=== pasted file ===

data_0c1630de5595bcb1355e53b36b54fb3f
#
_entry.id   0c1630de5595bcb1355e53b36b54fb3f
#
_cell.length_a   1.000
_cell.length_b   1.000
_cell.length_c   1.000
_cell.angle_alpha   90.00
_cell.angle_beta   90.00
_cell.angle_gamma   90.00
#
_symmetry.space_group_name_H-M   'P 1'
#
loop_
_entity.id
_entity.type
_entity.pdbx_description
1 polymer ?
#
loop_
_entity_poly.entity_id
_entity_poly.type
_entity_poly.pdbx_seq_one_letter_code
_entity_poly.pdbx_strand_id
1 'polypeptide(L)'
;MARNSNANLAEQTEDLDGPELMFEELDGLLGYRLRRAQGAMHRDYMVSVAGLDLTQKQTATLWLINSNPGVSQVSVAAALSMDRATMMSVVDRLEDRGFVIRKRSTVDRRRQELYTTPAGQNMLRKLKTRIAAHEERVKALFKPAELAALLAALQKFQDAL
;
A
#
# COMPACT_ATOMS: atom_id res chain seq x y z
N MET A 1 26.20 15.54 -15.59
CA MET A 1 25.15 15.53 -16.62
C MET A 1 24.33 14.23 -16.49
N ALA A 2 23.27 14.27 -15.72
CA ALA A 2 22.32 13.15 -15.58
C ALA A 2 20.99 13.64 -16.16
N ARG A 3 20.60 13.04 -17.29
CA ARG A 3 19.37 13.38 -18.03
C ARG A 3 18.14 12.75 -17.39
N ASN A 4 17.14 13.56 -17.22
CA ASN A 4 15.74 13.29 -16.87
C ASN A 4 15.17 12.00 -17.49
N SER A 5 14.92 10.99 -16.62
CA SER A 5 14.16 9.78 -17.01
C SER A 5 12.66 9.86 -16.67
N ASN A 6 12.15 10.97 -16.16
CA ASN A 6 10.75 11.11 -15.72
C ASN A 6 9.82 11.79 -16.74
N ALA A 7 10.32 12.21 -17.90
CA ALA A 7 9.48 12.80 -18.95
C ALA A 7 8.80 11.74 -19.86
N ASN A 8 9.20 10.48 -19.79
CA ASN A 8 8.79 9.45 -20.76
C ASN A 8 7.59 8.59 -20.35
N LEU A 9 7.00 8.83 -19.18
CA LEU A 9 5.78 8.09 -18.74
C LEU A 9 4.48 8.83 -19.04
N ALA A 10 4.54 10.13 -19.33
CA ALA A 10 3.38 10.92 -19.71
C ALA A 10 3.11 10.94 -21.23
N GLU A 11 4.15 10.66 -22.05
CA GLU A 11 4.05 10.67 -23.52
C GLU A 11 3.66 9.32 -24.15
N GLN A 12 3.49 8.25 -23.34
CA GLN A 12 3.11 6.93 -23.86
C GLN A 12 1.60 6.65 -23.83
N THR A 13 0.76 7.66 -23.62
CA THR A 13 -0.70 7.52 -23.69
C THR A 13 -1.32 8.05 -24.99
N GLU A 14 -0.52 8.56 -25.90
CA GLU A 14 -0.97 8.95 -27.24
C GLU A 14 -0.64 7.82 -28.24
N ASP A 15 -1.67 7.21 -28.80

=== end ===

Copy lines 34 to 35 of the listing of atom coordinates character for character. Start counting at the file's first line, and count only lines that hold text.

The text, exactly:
N ALA A 2 23.27 14.27 -15.72
CA ALA A 2 22.32 13.15 -15.58